The success of beauty brand Sorbet hinges on its people and their passion, argues its founder and CEO, Ian Fuhr. Speaking at a UCT Graduate School of Business event in July, Fuhr said that if you focus on your people and create a working environment where they feel nurtured, cared for, content and inspired, they will be motivated to serve their guests to the best of their ability.
Servant leadership in business is important particularly in the South African context, says Ian Fuhr, founder and CEO of Sorbet – a leading South African beauty brand.
“It [servant leadership] becomes more important in the South African context because the country is highly diverse... it’s about race, it’s about religion, culture, and language,” Fuhr said during a roundtable discussion on his new book at the UCT Graduate School of Business (GSB) in July.
According to Professor Kurt April, chair of the Allan Gray Centre for Values-based Leadership at the GSB, servant leadership is a philosophy and set of practices that enriches the lives of individuals, builds better organisations and ultimately creates a more just and caring world. A servant leader focuses primarily on the growth and wellbeing of people and the inclusive communities to which they belong. He adds that it starts with self-mastery. “If you cannot lead yourself, you will struggle to lead diverse others and head up organisations. It starts with the self, with true self-awareness that guides behaviour, choices and decision-making."
According to Fuhr, building a successful organisation requires leaders to “accept and respect people who are different to us and to learn to live with each other”.
“There is no reason why we cannot build a rainbow community within our workplace. We have to understand each other, accept and respect people who are different to us, and learn to live with each other... and this is one thing we work on [at Sorbet] to get people to understand the importance of accepting and respecting people who are different to you. You might not agree with them but you need to respect that they have different views to yours and that you are not always right,” he said.
Servant leadership requires a paradigm shift and that you have to lead by example, Fuhr continued. In this spirit, he says the he personally does the induction training at Sorbet. “It helps that I am able to explain directly what’s important and why they [workers] have to believe what we believe in.”
The GSB regularly hosts business leaders to discuss and share ideas to improve business and society on its Distinguished Speakers Programme. Facilitating this event was GSB alumna, Heloise Janse van Rensburg (MBA 2017), whose MBA dissertation was on “How the ‘Sorbet Way’ of Servant Leadership is Scooping Up Success”.
Fuhr established Sorbet in 2005 and it has become one of the largest beauty franchise businesses in South Africa, with just over 200 salons, including five stores in London.
Advising up-and-coming entrepreneurs, Fuhr said business owners need to have intuition “which tells you something is right”. “You have to have courage because there will be times when you want to throw in the towel... and determination because it’s a long journey. No business ever happened overnight. You should not be afraid to fail.”
In his book, The Soul of Sorbet: Building People, Culture and Community, co-written by Johanna Stamps Egbe, People and Culture Manager of the Sorbet Group, Fuhr emphasises the need to focus on employees and customers in order to grow a business.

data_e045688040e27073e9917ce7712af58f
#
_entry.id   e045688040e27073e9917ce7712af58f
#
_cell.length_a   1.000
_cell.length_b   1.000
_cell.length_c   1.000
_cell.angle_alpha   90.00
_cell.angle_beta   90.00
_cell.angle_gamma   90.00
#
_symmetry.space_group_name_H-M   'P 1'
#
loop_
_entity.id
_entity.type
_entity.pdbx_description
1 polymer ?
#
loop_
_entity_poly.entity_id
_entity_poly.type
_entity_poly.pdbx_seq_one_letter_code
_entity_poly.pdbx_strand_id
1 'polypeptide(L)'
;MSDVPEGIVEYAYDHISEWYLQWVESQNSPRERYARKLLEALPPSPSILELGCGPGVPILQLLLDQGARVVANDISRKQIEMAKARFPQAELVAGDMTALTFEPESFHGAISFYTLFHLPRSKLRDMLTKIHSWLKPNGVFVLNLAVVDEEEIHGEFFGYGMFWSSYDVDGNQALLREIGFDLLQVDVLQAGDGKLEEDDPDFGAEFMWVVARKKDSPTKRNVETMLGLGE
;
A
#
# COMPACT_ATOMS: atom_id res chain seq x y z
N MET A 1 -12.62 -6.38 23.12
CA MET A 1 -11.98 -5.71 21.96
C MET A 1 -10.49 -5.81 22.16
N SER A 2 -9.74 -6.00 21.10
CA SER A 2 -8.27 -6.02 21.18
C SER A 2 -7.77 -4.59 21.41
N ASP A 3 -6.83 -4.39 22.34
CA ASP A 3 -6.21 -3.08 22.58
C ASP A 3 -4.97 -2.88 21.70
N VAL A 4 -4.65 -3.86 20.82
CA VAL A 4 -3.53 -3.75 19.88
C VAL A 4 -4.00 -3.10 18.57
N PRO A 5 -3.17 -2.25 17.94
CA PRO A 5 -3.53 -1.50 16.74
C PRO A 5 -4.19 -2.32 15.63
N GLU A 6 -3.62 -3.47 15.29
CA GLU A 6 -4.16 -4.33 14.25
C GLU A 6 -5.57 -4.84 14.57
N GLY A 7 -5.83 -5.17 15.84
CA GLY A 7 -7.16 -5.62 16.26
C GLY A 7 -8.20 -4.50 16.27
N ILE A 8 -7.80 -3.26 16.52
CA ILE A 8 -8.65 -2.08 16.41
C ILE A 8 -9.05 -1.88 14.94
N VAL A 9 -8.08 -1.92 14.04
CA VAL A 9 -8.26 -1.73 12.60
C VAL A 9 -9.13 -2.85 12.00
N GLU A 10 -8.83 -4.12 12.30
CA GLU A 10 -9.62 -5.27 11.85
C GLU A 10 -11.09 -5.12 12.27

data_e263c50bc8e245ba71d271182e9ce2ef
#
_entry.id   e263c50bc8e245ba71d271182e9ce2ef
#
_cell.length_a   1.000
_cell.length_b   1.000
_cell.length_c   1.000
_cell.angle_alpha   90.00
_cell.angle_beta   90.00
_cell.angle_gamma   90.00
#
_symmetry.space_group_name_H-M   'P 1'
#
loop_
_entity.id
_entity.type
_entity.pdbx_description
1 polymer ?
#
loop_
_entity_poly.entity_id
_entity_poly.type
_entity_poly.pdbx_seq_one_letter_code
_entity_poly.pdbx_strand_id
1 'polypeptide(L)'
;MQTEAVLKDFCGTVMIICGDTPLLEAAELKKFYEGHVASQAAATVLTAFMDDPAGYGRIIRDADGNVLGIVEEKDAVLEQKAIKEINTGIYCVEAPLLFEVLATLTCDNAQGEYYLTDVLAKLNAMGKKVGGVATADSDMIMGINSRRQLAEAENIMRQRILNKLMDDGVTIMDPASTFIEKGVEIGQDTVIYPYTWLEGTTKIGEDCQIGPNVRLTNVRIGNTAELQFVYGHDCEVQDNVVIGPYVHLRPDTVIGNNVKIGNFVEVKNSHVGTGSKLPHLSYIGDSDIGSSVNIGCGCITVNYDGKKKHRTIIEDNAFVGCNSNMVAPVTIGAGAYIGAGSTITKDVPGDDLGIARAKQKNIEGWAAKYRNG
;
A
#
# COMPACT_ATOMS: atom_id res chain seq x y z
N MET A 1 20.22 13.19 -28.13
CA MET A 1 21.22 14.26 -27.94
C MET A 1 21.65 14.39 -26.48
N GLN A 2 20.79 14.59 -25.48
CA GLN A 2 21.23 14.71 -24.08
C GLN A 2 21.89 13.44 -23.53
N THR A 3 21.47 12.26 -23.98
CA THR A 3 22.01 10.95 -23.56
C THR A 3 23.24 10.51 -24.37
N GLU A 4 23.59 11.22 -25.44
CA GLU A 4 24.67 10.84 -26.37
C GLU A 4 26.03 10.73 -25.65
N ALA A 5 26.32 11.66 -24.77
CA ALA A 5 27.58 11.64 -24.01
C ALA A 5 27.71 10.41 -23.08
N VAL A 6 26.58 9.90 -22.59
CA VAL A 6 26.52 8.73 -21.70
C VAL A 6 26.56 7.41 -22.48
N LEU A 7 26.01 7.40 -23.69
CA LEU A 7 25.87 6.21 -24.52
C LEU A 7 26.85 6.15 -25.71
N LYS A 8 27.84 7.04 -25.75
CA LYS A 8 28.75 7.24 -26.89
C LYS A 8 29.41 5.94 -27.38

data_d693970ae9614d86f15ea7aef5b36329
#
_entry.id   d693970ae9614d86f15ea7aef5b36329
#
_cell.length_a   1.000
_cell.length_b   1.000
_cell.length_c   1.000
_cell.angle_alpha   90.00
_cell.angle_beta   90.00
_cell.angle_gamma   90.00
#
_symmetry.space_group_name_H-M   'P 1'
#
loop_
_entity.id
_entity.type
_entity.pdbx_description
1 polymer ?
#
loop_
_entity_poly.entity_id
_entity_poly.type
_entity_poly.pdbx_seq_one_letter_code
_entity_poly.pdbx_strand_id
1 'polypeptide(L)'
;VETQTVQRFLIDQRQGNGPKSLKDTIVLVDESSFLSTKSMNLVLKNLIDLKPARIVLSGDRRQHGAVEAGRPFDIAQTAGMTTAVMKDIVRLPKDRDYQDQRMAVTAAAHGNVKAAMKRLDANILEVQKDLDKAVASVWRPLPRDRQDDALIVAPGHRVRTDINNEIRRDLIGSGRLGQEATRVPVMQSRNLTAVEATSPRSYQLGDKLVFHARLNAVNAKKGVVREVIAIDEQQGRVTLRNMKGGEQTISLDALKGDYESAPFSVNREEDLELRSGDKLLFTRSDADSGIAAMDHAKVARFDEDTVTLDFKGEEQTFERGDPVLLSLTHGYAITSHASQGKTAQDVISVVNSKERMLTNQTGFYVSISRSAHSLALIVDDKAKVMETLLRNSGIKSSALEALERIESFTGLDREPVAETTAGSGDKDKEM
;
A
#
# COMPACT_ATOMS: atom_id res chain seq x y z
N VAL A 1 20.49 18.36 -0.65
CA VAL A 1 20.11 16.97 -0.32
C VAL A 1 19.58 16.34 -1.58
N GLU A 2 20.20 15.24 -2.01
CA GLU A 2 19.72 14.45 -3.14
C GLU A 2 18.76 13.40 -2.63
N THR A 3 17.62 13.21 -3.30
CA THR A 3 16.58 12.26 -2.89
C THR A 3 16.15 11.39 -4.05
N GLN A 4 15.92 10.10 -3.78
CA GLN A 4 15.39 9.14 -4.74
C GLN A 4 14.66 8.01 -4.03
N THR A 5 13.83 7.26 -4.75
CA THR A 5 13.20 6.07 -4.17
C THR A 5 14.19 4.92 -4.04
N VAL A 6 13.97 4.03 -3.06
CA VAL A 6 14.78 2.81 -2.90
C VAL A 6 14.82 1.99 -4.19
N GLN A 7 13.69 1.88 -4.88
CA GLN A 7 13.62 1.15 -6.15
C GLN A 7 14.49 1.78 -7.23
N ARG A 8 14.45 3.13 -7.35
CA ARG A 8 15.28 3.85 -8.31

“It’s like the age-old question: ‘What came first? The chicken or the egg?’ Similarly, in business we have to ask: ‘What comes first? The purpose or the reward?’ I believe that the purpose is paramount and the reward is the natural result.
“If you focus on your people and create a working environment where they feel nurtured, cared for, content and inspired, they will be motivated to serve their guests to the best of their ability with a positive attitude, and to touch the lives of those guests in a powerful way. This creates loyal guests who will feel good about themselves and enjoy visiting your business on a regular basis, and spending money on products and/or services.”
Fuhr added that “lean and mean” businesses might well produce short-term profits for the shareholders, but sooner or later the culture will impact negatively on productivity.
“There will be nothing to inspire exceptional performance and the culture of fear will begin to debilitate the business. Negativity will spread like a cancer. Demotivation will set in and customer service will no longer take centre stage. Despite the fact that they might be earning a good salary, when people are discontented and disillusioned in their working environment and unhappy about the way they are being treated, their anger and frustration become directed towards their managers. The internal conversations become nothing more than moaning and bitching sessions and the biggest casualty, by far, is always the customer who is now just an interference in the ongoing battle between management and staff.
“A short-term profit obsession can sometimes lead to fundamental blunders, particularly when restructuring is overdone and the staff complement becomes so thin that the business can no longer effectively serve its customers.”
It is next to impossible to grow a business without focussing on the people that make the organisation,” he concluded. As Stamps Egbe has said: “How will you grow your business if you do not grow your people... that is an important philosophy.”
The University of Cape Town Graduate School of Business (GSB) is recognised as one of the best business schools in the world. Its innovative approaches to teaching and learning and commitment to relevance and social impact set it apart from most.
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